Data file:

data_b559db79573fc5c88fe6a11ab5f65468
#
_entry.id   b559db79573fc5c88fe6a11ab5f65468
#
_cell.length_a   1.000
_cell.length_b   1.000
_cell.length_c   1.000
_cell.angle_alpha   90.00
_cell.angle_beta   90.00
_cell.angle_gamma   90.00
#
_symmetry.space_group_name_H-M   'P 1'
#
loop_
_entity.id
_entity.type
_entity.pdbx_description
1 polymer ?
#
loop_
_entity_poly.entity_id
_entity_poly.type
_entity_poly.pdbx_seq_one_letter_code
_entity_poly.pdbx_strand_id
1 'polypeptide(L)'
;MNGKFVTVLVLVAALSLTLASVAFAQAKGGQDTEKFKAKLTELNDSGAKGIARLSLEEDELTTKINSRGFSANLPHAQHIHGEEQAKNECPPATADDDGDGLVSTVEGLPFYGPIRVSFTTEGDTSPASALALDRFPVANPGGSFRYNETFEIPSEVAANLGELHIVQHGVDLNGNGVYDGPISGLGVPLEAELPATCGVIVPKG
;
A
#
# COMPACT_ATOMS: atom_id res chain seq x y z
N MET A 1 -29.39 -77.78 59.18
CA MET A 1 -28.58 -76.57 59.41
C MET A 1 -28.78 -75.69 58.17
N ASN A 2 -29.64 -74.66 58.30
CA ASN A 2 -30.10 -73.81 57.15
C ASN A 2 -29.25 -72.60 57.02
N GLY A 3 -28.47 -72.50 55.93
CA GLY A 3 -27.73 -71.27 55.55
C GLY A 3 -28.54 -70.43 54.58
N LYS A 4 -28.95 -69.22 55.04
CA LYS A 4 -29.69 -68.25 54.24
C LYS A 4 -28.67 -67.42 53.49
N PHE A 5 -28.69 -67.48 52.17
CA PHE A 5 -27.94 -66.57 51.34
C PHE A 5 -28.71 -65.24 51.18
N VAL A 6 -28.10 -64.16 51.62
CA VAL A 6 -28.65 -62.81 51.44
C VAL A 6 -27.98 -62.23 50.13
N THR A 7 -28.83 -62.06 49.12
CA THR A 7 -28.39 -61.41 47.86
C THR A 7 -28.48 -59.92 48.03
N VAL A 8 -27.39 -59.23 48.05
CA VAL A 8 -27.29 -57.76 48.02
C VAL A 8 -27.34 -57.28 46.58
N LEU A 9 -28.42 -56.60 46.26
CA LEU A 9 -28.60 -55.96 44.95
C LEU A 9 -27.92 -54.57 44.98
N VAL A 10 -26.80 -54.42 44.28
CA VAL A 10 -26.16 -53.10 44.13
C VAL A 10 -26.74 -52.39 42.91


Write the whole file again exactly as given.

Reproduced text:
data_b559db79573fc5c88fe6a11ab5f65468
#
_entry.id   b559db79573fc5c88fe6a11ab5f65468
#
_cell.length_a   1.000
_cell.length_b   1.000
_cell.length_c   1.000
_cell.angle_alpha   90.00
_cell.angle_beta   90.00
_cell.angle_gamma   90.00
#
_symmetry.space_group_name_H-M   'P 1'
#
loop_
_entity.id
_entity.type
_entity.pdbx_description
1 polymer ?
#
loop_
_entity_poly.entity_id
_entity_poly.type
_entity_poly.pdbx_seq_one_letter_code
_entity_poly.pdbx_strand_id
1 'polypeptide(L)'
;MNGKFVTVLVLVAALSLTLASVAFAQAKGGQDTEKFKAKLTELNDSGAKGIARLSLEEDELTTKINSRGFSANLPHAQHIHGEEQAKNECPPATADDDGDGLVSTVEGLPFYGPIRVSFTTEGDTSPASALALDRFPVANPGGSFRYNETFEIPSEVAANLGELHIVQHGVDLNGNGVYDGPISGLGVPLEAELPATCGVIVPKG
;
A
#
# COMPACT_ATOMS: atom_id res chain seq x y z
N MET A 1 -29.39 -77.78 59.18
CA MET A 1 -28.58 -76.57 59.41
C MET A 1 -28.78 -75.69 58.17
N ASN A 2 -29.64 -74.66 58.30
CA ASN A 2 -30.10 -73.81 57.15
C ASN A 2 -29.25 -72.60 57.02
N GLY A 3 -28.47 -72.50 55.93
CA GLY A 3 -27.73 -71.27 55.55
C GLY A 3 -28.54 -70.43 54.58
N LYS A 4 -28.95 -69.22 55.04
CA LYS A 4 -29.69 -68.25 54.24
C LYS A 4 -28.67 -67.42 53.49
N PHE A 5 -28.69 -67.48 52.17
CA PHE A 5 -27.94 -66.57 51.34
C PHE A 5 -28.71 -65.24 51.18
N VAL A 6 -28.10 -64.16 51.62
CA VAL A 6 -28.65 -62.81 51.44
C VAL A 6 -27.98 -62.23 50.13
N THR A 7 -28.83 -62.06 49.12
CA THR A 7 -28.39 -61.41 47.86
C THR A 7 -28.48 -59.92 48.03
N VAL A 8 -27.39 -59.23 48.05
CA VAL A 8 -27.29 -57.76 48.02
C VAL A 8 -27.34 -57.28 46.58
N LEU A 9 -28.42 -56.60 46.26
CA LEU A 9 -28.60 -55.96 44.95
C LEU A 9 -27.92 -54.57 44.98
N VAL A 10 -26.80 -54.42 44.28
CA VAL A 10 -26.16 -53.10 44.13
C VAL A 10 -26.74 -52.39 42.91